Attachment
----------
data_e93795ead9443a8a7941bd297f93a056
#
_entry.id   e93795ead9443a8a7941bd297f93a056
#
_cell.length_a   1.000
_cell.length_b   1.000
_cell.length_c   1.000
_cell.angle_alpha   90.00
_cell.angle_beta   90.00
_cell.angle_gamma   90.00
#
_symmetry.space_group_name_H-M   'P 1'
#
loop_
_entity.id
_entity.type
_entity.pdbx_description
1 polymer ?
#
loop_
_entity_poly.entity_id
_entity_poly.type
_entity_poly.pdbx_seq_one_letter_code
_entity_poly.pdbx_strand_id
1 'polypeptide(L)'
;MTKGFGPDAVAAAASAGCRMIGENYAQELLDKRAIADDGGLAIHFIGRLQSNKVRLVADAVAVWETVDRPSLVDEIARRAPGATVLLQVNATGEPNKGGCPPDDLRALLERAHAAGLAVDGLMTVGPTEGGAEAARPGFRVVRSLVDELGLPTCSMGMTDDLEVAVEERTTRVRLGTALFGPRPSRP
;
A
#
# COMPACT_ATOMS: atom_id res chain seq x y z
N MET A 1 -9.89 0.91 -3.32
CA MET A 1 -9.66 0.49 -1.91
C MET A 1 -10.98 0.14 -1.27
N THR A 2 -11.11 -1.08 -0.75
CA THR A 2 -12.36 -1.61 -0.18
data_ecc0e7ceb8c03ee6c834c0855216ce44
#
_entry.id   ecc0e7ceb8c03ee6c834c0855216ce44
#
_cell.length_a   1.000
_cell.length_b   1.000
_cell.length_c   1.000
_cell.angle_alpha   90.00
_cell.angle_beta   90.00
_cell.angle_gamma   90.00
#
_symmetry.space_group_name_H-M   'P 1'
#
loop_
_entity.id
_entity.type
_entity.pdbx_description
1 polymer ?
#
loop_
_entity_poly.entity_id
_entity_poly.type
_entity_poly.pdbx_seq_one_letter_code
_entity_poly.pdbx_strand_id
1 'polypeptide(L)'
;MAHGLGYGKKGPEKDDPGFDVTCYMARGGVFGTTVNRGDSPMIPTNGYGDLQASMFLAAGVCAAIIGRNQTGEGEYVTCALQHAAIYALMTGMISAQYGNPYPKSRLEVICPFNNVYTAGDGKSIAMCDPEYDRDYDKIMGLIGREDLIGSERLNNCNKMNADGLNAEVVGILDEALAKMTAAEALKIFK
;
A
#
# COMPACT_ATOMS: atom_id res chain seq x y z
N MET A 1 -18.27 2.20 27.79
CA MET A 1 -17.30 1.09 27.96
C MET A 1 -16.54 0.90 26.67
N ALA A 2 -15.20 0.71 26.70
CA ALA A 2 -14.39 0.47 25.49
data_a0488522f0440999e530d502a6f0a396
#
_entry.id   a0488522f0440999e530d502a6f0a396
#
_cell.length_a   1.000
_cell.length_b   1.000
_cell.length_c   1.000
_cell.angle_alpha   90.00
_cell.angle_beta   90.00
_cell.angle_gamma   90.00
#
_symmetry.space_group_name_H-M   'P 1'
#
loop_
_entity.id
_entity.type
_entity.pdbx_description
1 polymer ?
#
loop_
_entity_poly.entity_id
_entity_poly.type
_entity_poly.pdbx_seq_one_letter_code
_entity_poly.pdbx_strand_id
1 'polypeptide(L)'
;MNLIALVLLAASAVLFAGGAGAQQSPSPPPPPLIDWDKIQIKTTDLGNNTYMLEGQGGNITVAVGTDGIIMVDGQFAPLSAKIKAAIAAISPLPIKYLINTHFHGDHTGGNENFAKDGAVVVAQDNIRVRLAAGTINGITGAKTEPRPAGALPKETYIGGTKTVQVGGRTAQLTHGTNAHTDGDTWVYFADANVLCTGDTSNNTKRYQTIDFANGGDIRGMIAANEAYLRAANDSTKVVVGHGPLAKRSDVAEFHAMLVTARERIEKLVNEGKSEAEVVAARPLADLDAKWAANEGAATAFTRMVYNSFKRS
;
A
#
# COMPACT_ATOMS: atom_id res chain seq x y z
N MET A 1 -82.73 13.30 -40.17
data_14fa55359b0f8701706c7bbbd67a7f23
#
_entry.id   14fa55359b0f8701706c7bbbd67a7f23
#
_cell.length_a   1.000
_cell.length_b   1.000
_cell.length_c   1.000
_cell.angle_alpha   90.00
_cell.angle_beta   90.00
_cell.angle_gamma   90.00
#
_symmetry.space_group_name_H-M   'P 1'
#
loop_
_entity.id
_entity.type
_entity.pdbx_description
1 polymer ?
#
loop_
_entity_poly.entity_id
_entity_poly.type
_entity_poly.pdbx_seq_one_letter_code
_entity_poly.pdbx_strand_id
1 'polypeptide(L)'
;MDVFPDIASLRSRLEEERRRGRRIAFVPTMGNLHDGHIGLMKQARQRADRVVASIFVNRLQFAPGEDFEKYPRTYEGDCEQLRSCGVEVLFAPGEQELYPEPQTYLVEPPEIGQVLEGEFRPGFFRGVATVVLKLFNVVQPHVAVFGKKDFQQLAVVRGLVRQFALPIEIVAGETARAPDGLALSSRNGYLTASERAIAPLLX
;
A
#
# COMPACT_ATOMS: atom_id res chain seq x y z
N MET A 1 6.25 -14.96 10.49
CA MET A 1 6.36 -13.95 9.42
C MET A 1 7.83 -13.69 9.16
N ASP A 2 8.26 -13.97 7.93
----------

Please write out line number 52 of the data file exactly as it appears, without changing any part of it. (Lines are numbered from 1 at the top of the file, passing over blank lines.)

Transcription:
_entity.pdbx_description